Some authors advocate concurrent diagnostic and possible operative laparoscopy in a young woman presenting with hematocolpos, because pelvic adhesions and intra-abdominal endometriosis may be present. The presence of endometriosis in young women with obstructing anomalies has been discussed in support of the theory of retrograde menstruation. Anecdotal evidence suggests that endometriosis and pelvic adhesions associated with obstructive anomalies spontaneously resolve once the obstruction is treated. In one series, endometriosis was not seen among young women in whom a subsequent laparoscopy was performed. The potential risks and benefits of this component of the surgical procedure should be explained to the young woman and her parents in an effort to facilitate informed decision-making and consent.
The objective of a hymenotomy procedure is to open the hymenal membrane in such a way as to leave a normally patent vaginal orifice that does not scar. Infiltration of the membrane prior to the incision with a long-acting local anesthetic (eg, 0.25% bupivacaine) provides preemptive analgesia.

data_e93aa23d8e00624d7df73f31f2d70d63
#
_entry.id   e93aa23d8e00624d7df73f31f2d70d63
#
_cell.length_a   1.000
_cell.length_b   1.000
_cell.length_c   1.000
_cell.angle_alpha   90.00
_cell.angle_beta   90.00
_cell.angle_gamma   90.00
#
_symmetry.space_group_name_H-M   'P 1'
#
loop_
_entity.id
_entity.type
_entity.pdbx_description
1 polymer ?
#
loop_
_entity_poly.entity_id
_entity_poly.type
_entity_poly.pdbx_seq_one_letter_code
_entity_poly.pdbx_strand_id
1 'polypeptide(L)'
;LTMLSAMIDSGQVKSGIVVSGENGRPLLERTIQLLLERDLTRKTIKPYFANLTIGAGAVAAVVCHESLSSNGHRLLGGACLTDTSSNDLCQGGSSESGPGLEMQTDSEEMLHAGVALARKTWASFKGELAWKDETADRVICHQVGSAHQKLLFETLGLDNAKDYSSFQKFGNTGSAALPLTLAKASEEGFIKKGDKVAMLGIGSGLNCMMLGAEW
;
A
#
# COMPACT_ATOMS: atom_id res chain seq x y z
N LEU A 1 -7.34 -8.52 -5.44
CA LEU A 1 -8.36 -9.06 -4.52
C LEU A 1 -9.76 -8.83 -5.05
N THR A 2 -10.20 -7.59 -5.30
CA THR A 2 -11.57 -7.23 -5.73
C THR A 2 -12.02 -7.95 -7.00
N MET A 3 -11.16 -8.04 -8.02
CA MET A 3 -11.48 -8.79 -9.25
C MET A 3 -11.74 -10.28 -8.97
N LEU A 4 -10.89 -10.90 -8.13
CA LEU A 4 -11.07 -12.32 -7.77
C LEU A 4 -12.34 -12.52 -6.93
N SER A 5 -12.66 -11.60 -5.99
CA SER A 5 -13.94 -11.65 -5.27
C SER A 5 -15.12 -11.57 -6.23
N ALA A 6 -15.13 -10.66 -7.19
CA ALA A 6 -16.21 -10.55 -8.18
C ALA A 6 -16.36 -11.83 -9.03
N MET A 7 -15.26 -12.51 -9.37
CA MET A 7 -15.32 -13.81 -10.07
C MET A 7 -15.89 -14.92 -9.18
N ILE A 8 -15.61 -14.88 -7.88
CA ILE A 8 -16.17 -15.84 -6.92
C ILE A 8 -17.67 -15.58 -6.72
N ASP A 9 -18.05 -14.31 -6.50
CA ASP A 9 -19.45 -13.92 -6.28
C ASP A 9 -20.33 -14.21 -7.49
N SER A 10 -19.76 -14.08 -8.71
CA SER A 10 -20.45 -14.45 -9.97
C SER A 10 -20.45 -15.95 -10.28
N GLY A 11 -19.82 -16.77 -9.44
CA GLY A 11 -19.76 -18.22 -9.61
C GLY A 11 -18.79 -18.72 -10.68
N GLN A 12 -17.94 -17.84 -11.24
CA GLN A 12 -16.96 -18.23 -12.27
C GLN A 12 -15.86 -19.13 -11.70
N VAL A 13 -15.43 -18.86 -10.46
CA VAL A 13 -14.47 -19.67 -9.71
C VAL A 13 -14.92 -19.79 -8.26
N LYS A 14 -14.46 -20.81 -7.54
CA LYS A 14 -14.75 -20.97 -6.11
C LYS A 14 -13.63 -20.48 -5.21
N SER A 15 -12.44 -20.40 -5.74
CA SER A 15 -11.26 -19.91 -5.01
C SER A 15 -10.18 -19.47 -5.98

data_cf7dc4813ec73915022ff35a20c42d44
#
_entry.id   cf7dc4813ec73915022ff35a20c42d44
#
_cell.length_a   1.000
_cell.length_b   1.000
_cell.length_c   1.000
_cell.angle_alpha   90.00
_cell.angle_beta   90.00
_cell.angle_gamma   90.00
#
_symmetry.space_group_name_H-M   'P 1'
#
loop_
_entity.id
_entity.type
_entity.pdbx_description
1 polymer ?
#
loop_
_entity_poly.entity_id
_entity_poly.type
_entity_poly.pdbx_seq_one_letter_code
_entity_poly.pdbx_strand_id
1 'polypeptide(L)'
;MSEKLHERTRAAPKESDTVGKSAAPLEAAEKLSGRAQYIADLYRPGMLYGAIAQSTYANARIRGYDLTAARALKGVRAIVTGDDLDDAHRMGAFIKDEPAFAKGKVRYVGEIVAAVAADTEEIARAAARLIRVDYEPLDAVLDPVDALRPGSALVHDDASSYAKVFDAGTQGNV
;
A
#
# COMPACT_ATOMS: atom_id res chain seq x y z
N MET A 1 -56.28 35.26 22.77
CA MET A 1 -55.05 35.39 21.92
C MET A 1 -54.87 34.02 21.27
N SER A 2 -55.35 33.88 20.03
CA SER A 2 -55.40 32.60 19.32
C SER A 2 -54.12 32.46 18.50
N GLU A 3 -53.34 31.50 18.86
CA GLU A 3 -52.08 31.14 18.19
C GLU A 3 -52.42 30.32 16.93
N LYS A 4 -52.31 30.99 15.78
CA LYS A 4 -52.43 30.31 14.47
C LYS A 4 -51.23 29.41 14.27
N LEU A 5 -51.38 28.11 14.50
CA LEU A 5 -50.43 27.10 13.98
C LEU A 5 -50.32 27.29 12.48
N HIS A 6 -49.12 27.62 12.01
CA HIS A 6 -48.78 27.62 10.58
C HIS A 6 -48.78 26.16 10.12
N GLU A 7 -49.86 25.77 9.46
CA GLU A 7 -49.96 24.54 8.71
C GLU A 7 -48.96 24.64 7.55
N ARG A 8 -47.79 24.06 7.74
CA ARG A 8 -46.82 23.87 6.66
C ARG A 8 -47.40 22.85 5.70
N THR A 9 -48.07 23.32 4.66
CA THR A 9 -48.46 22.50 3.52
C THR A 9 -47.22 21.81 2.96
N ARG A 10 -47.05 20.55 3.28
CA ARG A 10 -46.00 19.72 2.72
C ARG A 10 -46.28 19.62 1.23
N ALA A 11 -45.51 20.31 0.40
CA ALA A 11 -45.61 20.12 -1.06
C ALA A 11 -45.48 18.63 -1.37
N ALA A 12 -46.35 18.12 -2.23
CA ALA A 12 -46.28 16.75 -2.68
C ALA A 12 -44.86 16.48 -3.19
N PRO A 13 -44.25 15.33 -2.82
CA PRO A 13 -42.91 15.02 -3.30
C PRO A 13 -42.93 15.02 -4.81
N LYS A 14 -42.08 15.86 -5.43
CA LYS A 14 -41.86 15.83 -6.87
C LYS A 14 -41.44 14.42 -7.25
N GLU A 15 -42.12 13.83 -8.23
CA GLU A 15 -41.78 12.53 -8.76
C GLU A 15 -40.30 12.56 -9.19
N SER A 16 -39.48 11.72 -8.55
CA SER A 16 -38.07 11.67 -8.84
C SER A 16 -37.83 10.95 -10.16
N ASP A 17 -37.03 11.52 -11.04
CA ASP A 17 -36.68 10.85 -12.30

If a large hematocolpos is present, it typically is under pressure, and the surgeon should be prepared to dodge the pressure-driven stream of thickened old blood (typically the consistency and color of chocolate syrup) and to evacuate the hematocolpos and hematometra using one or more suction cannulae. The revision of the initial incision in the hymenal membrane must await the evacuation of the hematocolpos.
The hymenal orifice is enlarged using a circular incision following the lines of the normal annular hymenal configuration. Alternatively, a cruciate incision along the diagonal diameters of the hymen, rather than anterior to posterior, avoids extension injury to the urethra and can be enlarged by removal of excess hymenal tissue. In either approach, hemostasis is required using interrupted stitches with fine absorbable suture (eg, 4-0 polyglycolic acid suture).
Recent articles address cultural concerns with a surgical modification of the classic hymenectomy/hymenotomy that the authors tout to preserve virginity.
Basaran et al reported on successful treatment of 2 cases of imperforate hymen using a simple vertical incision, with oblique sutures to prevent refusion. The technique of making a small central incision with the placement of a Foley catheter, which is then left in place for 2 weeks, accompanied by the application of estrogen cream was described as less invasive. The adolescents’ perspective on the invasiveness of having to wear a Foley catheter in their vaginas for 2 weeks was not described. The follow-up on this case series further describes that this technique required a repeat surgical procedure in a small number of cases.